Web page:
You’ve been dating for a while.
Thanks to your secret issue, you have been making excuses to avoid seeing her. Even though you really want to.
She’s beginning to get uninterested.
The problem is you have premature ejaculation or PE.
The sex itself is really short. That is if you even make it to the act.
Yep, it’s that bad.
You have had it your whole life but you still don’t know how to explain it to her.
“What is the premature ejaculation definition?”
How could you, you don’t even know how to explain it to yourself.
Read on to get the answers.
What is premature ejaculation (PE)?
As many as 20% of men have experienced premature ejaculation at least once in their lifetime.1 As the most common sexual dysfunctional condition befalling men, a lot of interest surrounds premature ejaculation (PE).
Nevertheless, there isn’t a single encompassing definition to describe the condition. The premature ejaculation definition changes quite often. However, at least now it is considered a serious medical condition and not a psychological problem.
Scientists have carried out various studies to examine the condition and come up with definitions that try to do justice to the condition.
However, these premature ejaculation definitions are varied as can be seen with the different criteria laid out by the fifth edition of the Diagnostic and Statistical Manual of Mental Disorders, International Society of Sexual Medicine, European Association of Urology and the American Urological Association.
All the same, this boils down to one fact. Premature ejaculation is a condition when you reach climax during a sexual act faster than you would like to. This causes some personal distress like a bruised ego and a feeling of diminished masculinity.
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How exactly does normal ejaculation occur?
Ejaculation is under the control of the autonomic nervous system, meaning that you have no conscious control over it. Ejaculation occurs in two phases – emission and expulsion.2 Here is a closer look at the mechanism of ejaculation.
1. Emission stage
During this stage, the sphincter around the bladder closes so that the seminal fluid doesn’t flow back into it.
Following this closure, the prostate gland secretes a nutrient-rich fluid into which the sperms from the vasa deferentia mix. Down the urethra, the seminal vesicle adds its seminal fluid.
Further sexual stimulation triggers the expulsion of the semen.
At the peak of stimulation – also known as orgasm – the muscles around the pelvis contract, forcing the semen out of the uterus.
During all this, the bladder remains closed so that there’s no retrograde flow of semen into it.
Premature ejaculation (PE): What are the signs and symptoms?
Despite the lack of a medical consensus on the exact clinical definition of premature ejaculation, there are some signs and symptoms that point to potential PE.3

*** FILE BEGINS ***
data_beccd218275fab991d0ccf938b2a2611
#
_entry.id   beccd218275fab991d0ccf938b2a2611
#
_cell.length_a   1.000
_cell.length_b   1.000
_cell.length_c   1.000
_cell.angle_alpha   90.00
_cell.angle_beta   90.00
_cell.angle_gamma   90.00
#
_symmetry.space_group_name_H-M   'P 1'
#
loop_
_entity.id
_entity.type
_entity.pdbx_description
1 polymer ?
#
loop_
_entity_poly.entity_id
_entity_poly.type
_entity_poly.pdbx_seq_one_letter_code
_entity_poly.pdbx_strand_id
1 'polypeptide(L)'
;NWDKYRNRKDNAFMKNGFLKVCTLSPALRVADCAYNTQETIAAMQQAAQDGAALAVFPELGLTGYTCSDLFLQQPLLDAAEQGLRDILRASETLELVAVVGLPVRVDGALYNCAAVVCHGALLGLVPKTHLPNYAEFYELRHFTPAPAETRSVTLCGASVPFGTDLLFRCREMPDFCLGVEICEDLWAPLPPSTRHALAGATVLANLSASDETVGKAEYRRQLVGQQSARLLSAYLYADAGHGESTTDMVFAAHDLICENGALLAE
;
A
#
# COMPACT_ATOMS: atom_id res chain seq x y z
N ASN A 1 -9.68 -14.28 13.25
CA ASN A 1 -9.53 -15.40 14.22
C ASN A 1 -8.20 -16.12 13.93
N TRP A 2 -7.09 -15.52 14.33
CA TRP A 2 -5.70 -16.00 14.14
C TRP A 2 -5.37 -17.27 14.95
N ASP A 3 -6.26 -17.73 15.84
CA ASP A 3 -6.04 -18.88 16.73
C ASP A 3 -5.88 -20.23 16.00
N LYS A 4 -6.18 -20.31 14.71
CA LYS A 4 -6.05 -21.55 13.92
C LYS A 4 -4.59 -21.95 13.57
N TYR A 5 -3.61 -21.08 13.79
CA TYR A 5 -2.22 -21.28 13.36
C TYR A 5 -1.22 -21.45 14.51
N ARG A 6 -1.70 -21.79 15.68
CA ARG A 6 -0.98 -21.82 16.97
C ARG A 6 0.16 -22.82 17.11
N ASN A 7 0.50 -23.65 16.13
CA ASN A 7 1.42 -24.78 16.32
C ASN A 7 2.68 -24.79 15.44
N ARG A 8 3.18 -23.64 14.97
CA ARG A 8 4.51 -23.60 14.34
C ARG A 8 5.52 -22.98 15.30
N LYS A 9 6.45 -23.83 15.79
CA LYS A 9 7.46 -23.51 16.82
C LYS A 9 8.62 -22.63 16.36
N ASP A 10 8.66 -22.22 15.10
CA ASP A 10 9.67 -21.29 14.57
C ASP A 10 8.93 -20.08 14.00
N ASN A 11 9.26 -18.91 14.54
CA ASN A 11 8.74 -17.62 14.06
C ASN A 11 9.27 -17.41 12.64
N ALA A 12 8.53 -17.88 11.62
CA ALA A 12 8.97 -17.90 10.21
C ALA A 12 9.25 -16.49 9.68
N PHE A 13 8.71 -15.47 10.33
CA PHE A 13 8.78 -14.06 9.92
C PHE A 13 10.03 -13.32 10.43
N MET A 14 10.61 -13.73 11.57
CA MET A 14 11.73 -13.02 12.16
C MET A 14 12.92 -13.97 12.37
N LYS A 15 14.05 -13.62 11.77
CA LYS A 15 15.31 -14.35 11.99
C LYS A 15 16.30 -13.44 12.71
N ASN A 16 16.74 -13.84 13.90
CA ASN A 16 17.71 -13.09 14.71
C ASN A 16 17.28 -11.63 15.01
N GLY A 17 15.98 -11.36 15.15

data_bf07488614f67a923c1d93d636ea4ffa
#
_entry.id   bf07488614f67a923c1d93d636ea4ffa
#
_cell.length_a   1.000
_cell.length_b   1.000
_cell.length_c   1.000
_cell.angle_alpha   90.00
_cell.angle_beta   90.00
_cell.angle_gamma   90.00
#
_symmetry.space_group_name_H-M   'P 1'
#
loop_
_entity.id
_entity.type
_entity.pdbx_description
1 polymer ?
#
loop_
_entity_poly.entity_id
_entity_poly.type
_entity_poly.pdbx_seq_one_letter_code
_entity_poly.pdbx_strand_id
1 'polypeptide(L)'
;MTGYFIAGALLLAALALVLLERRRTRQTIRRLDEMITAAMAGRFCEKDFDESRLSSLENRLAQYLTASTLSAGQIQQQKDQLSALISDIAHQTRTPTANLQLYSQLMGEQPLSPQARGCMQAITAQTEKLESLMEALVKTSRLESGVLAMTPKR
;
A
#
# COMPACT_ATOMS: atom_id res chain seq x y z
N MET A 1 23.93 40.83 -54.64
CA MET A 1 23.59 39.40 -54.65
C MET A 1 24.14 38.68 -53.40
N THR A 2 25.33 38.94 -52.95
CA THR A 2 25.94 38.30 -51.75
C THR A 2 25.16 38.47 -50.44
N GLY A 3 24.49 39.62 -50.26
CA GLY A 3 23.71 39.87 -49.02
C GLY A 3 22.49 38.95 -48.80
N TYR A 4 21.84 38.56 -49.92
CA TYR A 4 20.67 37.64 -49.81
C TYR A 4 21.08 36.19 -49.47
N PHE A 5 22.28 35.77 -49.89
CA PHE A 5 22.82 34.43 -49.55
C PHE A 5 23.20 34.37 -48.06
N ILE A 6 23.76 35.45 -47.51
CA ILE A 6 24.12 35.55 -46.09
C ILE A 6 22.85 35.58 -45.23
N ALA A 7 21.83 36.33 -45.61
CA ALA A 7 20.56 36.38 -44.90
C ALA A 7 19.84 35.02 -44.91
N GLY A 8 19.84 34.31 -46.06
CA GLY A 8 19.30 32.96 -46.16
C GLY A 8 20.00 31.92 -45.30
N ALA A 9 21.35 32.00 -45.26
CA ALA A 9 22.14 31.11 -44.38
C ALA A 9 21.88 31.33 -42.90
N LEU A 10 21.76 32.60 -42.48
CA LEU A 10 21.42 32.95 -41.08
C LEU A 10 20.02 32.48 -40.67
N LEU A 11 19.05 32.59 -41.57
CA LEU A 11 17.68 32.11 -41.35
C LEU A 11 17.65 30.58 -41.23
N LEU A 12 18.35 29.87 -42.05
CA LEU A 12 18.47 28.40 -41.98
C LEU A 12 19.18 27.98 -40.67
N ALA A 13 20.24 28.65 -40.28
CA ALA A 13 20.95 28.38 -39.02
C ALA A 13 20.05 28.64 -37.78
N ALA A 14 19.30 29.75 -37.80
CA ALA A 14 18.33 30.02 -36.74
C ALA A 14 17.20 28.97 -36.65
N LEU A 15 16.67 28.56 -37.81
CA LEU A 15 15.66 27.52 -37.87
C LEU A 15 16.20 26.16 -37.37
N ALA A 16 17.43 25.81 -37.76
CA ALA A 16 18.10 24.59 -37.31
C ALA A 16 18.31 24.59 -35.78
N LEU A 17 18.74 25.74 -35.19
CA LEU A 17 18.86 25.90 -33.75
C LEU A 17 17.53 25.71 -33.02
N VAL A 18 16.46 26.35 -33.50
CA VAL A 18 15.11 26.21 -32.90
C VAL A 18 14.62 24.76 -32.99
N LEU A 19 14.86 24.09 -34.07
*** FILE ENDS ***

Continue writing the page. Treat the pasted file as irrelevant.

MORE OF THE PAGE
Premature Ejaculation is normal if it is an infrequent occurrence. However, if this occurs frequently, one might have to get checked out for PE by a sexual health doctor.
Here are some of the symptoms and conditions that point to premature ejaculation:
- ejaculation during foreplay or before vaginal penetration is completed
- ejaculation within one minute of penetrating the vagina since one’s first act of intercourse
- significant reduction in the intravaginal ejaculation latency time to about 3 minutes or less
- unable to stop or delay ejaculations whenever there is vaginal penetration
If any of these holds, there’s bound to be some psychological implications on the man, including:
- bruised ego
- avoidance of sexual encounters
- personal distress
- Inability to conceive a child
What are the causes of premature ejaculation?
Many of the causes of premature ejaculation have been attributed to mental and psychological factors associated with anxiety. However, there are other causes that are biogenic.4
These causes of Premature Ejaculation (PE) include:
- Performance anxiety
- Being very arousable
- Limited sexual experience
- Worrying about the PE itself
- Lack of knowledge about the techniques that can prolong intercourse
Some of the causes of Premature Ejaculation (PE) are physical. These include:
- Having high penile sensitivity, where the penis is very responsive to stimulation
- Erectile dysfunction makes one eager to orgasm before the penis becomes flaccid
- Abusing drugs like amphetamines, cocaine, alcohol and opiates
- Sometimes the cause is genetic, like the variations in the 5-HTTLPR gene
- Prostatitis, a condition where the prostate gland is swollen
- Diseases of the nervous system like multiple sclerosis
- Chemical and hormonal imbalances
- Testosterone deficiency
How is premature ejaculation diagnosed?
As we have already seen, discussing matters relating to your sexual performance can be quite bruising to your ego if you believe you have premature ejaculation.
However, if you want to solve the problem, you need to be honest when talking to a doctor so that they can correctly diagnose your condition.
The doctor will ask for your sexual history and you should lay it out in its entirety. Even the smallest of seemingly irrelevant details can point to why you’re ejaculating before you want to.
Let’s be clear, having premature ejaculation is nothing to be ashamed of. Not seeking help is.